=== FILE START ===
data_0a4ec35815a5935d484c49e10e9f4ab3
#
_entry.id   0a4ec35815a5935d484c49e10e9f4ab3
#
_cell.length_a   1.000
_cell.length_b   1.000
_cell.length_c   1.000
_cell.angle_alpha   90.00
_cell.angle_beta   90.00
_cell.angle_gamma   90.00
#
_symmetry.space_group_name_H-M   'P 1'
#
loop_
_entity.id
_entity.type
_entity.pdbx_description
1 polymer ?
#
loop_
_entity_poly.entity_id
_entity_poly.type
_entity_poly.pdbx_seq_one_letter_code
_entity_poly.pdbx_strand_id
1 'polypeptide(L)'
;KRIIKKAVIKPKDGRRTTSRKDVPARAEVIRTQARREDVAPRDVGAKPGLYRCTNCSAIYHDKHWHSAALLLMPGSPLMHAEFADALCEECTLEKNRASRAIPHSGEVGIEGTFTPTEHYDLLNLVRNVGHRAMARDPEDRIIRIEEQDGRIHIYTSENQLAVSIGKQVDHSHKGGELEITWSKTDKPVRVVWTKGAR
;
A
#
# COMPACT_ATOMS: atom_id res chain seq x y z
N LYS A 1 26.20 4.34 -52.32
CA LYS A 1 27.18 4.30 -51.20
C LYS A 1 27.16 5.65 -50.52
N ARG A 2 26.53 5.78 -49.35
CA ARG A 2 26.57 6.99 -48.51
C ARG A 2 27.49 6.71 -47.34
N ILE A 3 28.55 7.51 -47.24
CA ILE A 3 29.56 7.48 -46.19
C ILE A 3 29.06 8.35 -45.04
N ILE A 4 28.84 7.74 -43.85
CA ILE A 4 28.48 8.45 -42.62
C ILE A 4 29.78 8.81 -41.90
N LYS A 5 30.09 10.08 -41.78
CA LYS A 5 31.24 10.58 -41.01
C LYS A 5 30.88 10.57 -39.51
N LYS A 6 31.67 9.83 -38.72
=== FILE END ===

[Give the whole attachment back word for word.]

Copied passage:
data_0a4ec35815a5935d484c49e10e9f4ab3
#
_entry.id   0a4ec35815a5935d484c49e10e9f4ab3
#
_cell.length_a   1.000
_cell.length_b   1.000
_cell.length_c   1.000
_cell.angle_alpha   90.00
_cell.angle_beta   90.00
_cell.angle_gamma   90.00
#
_symmetry.space_group_name_H-M   'P 1'
#
loop_
_entity.id
_entity.type
_entity.pdbx_description
1 polymer ?
#
loop_
_entity_poly.entity_id
_entity_poly.type
_entity_poly.pdbx_seq_one_letter_code
_entity_poly.pdbx_strand_id
1 'polypeptide(L)'
;KRIIKKAVIKPKDGRRTTSRKDVPARAEVIRTQARREDVAPRDVGAKPGLYRCTNCSAIYHDKHWHSAALLLMPGSPLMHAEFADALCEECTLEKNRASRAIPHSGEVGIEGTFTPTEHYDLLNLVRNVGHRAMARDPEDRIIRIEEQDGRIHIYTSENQLAVSIGKQVDHSHKGGELEITWSKTDKPVRVVWTKGAR
;
A
#
# COMPACT_ATOMS: atom_id res chain seq x y z
N LYS A 1 26.20 4.34 -52.32
CA LYS A 1 27.18 4.30 -51.20
C LYS A 1 27.16 5.65 -50.52
N ARG A 2 26.53 5.78 -49.35
CA ARG A 2 26.57 6.99 -48.51
C ARG A 2 27.49 6.71 -47.34
N ILE A 3 28.55 7.51 -47.24
CA ILE A 3 29.56 7.48 -46.19
C ILE A 3 29.06 8.35 -45.04
N ILE A 4 28.84 7.74 -43.85
CA ILE A 4 28.48 8.45 -42.62
C ILE A 4 29.78 8.81 -41.90
N LYS A 5 30.09 10.08 -41.78
CA LYS A 5 31.24 10.58 -41.01
C LYS A 5 30.88 10.57 -39.51
N LYS A 6 31.67 9.83 -38.72